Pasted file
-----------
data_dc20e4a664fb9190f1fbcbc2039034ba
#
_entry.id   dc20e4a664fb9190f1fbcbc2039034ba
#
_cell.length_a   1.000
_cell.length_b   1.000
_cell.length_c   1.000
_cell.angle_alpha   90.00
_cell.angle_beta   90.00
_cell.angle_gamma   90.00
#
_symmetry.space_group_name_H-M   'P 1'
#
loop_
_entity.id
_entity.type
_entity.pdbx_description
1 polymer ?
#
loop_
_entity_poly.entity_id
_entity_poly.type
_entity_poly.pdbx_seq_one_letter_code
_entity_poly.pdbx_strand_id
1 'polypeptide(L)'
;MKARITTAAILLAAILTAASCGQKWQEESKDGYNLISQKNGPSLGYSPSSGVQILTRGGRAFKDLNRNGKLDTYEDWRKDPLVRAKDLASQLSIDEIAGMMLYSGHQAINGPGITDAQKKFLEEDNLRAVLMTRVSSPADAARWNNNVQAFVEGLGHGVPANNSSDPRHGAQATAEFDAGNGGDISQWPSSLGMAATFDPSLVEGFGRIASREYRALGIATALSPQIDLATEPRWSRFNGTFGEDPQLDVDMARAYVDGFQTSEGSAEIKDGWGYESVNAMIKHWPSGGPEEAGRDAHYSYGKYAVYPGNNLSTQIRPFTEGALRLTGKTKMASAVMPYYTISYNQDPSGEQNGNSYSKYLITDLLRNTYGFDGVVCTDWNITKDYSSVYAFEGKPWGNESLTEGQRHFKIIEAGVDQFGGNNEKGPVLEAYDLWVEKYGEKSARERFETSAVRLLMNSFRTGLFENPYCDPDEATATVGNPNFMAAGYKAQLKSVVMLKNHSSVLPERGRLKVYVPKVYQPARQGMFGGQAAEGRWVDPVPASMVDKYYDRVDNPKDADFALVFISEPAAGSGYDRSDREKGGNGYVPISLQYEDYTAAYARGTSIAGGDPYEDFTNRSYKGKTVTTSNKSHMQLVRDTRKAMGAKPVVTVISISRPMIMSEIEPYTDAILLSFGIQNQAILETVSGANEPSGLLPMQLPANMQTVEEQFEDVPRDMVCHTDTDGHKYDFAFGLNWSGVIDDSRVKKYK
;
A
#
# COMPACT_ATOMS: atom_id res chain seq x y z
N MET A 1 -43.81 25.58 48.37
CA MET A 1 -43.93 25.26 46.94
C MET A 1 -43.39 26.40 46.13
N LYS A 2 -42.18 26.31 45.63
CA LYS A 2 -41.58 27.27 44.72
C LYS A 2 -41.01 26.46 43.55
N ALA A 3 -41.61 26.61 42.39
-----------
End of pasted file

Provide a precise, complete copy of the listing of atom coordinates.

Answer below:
data_dc20e4a664fb9190f1fbcbc2039034ba
#
_entry.id   dc20e4a664fb9190f1fbcbc2039034ba
#
_cell.length_a   1.000
_cell.length_b   1.000
_cell.length_c   1.000
_cell.angle_alpha   90.00
_cell.angle_beta   90.00
_cell.angle_gamma   90.00
#
_symmetry.space_group_name_H-M   'P 1'
#
loop_
_entity.id
_entity.type
_entity.pdbx_description
1 polymer ?
#
loop_
_entity_poly.entity_id
_entity_poly.type
_entity_poly.pdbx_seq_one_letter_code
_entity_poly.pdbx_strand_id
1 'polypeptide(L)'
;MKARITTAAILLAAILTAASCGQKWQEESKDGYNLISQKNGPSLGYSPSSGVQILTRGGRAFKDLNRNGKLDTYEDWRKDPLVRAKDLASQLSIDEIAGMMLYSGHQAINGPGITDAQKKFLEEDNLRAVLMTRVSSPADAARWNNNVQAFVEGLGHGVPANNSSDPRHGAQATAEFDAGNGGDISQWPSSLGMAATFDPSLVEGFGRIASREYRALGIATALSPQIDLATEPRWSRFNGTFGEDPQLDVDMARAYVDGFQTSEGSAEIKDGWGYESVNAMIKHWPSGGPEEAGRDAHYSYGKYAVYPGNNLSTQIRPFTEGALRLTGKTKMASAVMPYYTISYNQDPSGEQNGNSYSKYLITDLLRNTYGFDGVVCTDWNITKDYSSVYAFEGKPWGNESLTEGQRHFKIIEAGVDQFGGNNEKGPVLEAYDLWVEKYGEKSARERFETSAVRLLMNSFRTGLFENPYCDPDEATATVGNPNFMAAGYKAQLKSVVMLKNHSSVLPERGRLKVYVPKVYQPARQGMFGGQAAEGRWVDPVPASMVDKYYDRVDNPKDADFALVFISEPAAGSGYDRSDREKGGNGYVPISLQYEDYTAAYARGTSIAGGDPYEDFTNRSYKGKTVTTSNKSHMQLVRDTRKAMGAKPVVTVISISRPMIMSEIEPYTDAILLSFGIQNQAILETVSGANEPSGLLPMQLPANMQTVEEQFEDVPRDMVCHTDTDGHKYDFAFGLNWSGVIDDSRVKKYK
;
A
#
# COMPACT_ATOMS: atom_id res chain seq x y z
N MET A 1 -43.81 25.58 48.37
CA MET A 1 -43.93 25.26 46.94
C MET A 1 -43.39 26.40 46.13
N LYS A 2 -42.18 26.31 45.63
CA LYS A 2 -41.58 27.27 44.72
C LYS A 2 -41.01 26.46 43.55
N ALA A 3 -41.61 26.61 42.39